There was a piece in the Economist last week that looked at an OECD / University of Utrecht account of the conditions of life in 25 countries since 1820. A part of this says:
For the most part, the findings confirm what is suspected, if not known in such detail. The number of years in education has increased everywhere. Average heights have risen almost everywhere (by 1.1cm more in America in 1820-1990 than in China). The purchasing power of construction workers’ wages has grown everywhere, though in Britain the rise was tenfold in 1820-2000; in Indonesia it was only twice.
Income inequality is different, the Economist notes:
You would expect that the world of the Qing dynasty, Tsar Nicholas I and the British East India Company would be more unequal than today’s. Yet in China, Thailand, Germany and Egypt, income inequality was about the same in 2000 as it had been in 1820. Brazil and Mexico are even more unequal than they were at the time of Simón Bolívar. Only in a few rich nations — such as France and Japan — do you find the expected long-term decline in income inequality.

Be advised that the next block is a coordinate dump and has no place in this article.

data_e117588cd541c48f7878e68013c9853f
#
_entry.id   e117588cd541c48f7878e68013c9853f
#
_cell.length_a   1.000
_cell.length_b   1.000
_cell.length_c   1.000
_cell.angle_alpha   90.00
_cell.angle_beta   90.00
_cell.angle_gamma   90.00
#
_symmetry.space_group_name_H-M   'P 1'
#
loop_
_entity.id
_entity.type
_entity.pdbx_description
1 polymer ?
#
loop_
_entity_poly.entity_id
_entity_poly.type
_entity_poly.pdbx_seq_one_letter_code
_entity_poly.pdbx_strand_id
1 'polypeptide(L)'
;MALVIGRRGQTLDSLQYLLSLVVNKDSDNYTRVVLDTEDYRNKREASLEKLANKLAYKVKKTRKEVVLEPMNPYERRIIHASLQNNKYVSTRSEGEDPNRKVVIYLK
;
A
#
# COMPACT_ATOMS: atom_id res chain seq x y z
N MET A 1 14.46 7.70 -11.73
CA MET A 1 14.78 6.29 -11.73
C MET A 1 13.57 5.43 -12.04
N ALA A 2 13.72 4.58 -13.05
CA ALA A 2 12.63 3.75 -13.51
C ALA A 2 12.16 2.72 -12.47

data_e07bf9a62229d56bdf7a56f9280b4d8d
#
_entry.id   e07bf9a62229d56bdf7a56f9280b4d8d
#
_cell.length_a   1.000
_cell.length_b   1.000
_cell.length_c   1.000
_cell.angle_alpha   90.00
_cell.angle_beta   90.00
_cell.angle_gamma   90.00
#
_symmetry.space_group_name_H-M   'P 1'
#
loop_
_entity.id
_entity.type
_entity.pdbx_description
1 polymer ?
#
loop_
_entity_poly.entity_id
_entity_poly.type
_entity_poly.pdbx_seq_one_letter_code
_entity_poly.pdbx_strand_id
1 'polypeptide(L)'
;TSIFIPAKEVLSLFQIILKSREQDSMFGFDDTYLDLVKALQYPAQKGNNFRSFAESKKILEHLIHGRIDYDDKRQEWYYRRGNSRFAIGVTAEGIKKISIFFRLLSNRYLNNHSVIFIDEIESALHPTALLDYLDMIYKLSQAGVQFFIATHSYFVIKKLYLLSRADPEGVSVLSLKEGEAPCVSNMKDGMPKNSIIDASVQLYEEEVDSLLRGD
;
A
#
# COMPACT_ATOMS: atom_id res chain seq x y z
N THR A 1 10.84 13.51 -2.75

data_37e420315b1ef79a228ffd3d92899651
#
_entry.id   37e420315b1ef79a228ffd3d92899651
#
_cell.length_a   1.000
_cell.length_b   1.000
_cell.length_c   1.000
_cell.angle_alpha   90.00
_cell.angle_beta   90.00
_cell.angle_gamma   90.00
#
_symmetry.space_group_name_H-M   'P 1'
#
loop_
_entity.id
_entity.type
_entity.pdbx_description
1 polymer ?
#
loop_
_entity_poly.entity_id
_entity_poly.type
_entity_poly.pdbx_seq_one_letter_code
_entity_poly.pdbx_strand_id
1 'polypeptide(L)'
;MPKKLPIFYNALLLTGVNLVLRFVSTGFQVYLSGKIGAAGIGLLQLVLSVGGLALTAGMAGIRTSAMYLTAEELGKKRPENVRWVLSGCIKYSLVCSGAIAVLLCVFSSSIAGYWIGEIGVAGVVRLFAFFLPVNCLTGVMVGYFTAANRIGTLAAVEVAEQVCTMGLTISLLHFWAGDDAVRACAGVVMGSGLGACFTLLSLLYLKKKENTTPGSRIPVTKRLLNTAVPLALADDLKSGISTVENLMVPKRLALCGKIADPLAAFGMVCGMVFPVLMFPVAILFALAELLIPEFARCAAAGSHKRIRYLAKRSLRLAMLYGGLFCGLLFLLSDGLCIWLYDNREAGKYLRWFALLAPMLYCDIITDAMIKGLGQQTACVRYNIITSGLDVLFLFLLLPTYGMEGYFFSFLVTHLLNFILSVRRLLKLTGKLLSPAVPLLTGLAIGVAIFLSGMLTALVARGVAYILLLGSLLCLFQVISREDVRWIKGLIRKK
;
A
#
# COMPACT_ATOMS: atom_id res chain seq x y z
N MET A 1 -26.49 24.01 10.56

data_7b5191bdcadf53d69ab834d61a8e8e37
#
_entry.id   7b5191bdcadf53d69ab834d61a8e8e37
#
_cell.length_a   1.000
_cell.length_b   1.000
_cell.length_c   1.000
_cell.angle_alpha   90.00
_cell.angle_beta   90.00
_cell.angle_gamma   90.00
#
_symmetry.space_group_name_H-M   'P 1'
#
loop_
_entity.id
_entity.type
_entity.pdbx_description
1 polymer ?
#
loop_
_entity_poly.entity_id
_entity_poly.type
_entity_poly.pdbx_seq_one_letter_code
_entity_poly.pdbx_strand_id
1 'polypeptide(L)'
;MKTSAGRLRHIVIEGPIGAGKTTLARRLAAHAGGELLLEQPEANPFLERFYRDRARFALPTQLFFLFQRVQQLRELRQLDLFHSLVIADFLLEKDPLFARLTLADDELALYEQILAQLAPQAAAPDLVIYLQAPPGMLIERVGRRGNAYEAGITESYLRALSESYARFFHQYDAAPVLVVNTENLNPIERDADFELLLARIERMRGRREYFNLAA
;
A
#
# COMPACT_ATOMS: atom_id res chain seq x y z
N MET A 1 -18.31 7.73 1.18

The Economist article explores the detail of this, and the reasons for it. It distinguishes between disparities within countries, and those between them, and concludes that it is the latter which have contributed most to the rise of global income inequality. It summarises this in sharp fashion:
"The driving force of inequality since 1820 ... has been industrialisation in the West."
There is probably much in the OECD / University of Utrecht report for those interested in sustainability and global whateveritis. Meanwhile, there is this:
"For the poor shall never cease out of the land." Deuteronomy 15 11